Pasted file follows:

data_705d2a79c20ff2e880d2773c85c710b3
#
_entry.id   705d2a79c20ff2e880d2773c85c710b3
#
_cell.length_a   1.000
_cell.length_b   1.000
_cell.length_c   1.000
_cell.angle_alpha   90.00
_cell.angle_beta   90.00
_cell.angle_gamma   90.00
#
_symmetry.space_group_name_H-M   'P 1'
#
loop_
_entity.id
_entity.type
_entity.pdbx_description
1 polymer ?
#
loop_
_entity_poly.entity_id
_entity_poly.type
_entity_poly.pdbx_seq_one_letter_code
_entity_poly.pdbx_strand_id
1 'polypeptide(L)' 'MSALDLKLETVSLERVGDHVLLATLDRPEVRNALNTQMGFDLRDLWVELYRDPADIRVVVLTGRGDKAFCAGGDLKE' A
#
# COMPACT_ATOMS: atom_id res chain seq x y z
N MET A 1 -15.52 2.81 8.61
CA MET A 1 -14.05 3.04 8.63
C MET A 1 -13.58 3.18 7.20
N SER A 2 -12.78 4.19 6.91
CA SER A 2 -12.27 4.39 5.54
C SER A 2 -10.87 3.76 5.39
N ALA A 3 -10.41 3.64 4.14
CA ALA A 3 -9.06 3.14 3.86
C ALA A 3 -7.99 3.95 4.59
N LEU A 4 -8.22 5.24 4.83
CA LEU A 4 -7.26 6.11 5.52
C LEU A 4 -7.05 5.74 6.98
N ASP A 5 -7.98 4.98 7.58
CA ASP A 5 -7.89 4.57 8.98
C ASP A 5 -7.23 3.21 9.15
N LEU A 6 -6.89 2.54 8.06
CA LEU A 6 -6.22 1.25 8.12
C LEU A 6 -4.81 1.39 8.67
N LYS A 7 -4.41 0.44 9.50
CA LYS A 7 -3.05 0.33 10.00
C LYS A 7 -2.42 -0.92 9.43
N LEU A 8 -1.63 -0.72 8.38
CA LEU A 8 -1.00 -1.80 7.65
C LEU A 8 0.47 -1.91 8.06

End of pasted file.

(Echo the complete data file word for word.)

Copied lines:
data_705d2a79c20ff2e880d2773c85c710b3
#
_entry.id   705d2a79c20ff2e880d2773c85c710b3
#
_cell.length_a   1.000
_cell.length_b   1.000
_cell.length_c   1.000
_cell.angle_alpha   90.00
_cell.angle_beta   90.00
_cell.angle_gamma   90.00
#
_symmetry.space_group_name_H-M   'P 1'
#
loop_
_entity.id
_entity.type
_entity.pdbx_description
1 polymer ?
#
loop_
_entity_poly.entity_id
_entity_poly.type
_entity_poly.pdbx_seq_one_letter_code
_entity_poly.pdbx_strand_id
1 'polypeptide(L)' 'MSALDLKLETVSLERVGDHVLLATLDRPEVRNALNTQMGFDLRDLWVELYRDPADIRVVVLTGRGDKAFCAGGDLKE' A
#
# COMPACT_ATOMS: atom_id res chain seq x y z
N MET A 1 -15.52 2.81 8.61
CA MET A 1 -14.05 3.04 8.63
C MET A 1 -13.58 3.18 7.20
N SER A 2 -12.78 4.19 6.91
CA SER A 2 -12.27 4.39 5.54
C SER A 2 -10.87 3.76 5.39
N ALA A 3 -10.41 3.64 4.14
CA ALA A 3 -9.06 3.14 3.86
C ALA A 3 -7.99 3.95 4.59
N LEU A 4 -8.22 5.24 4.83
CA LEU A 4 -7.26 6.11 5.52
C LEU A 4 -7.05 5.74 6.98
N ASP A 5 -7.98 4.98 7.58
CA ASP A 5 -7.89 4.57 8.98
C ASP A 5 -7.23 3.21 9.15
N LEU A 6 -6.89 2.54 8.06
CA LEU A 6 -6.22 1.25 8.12
C LEU A 6 -4.81 1.39 8.67
N LYS A 7 -4.41 0.44 9.50
CA LYS A 7 -3.05 0.33 10.00
C LYS A 7 -2.42 -0.92 9.43
N LEU A 8 -1.63 -0.72 8.38
CA LEU A 8 -1.00 -1.80 7.65
C LEU A 8 0.47 -1.91 8.06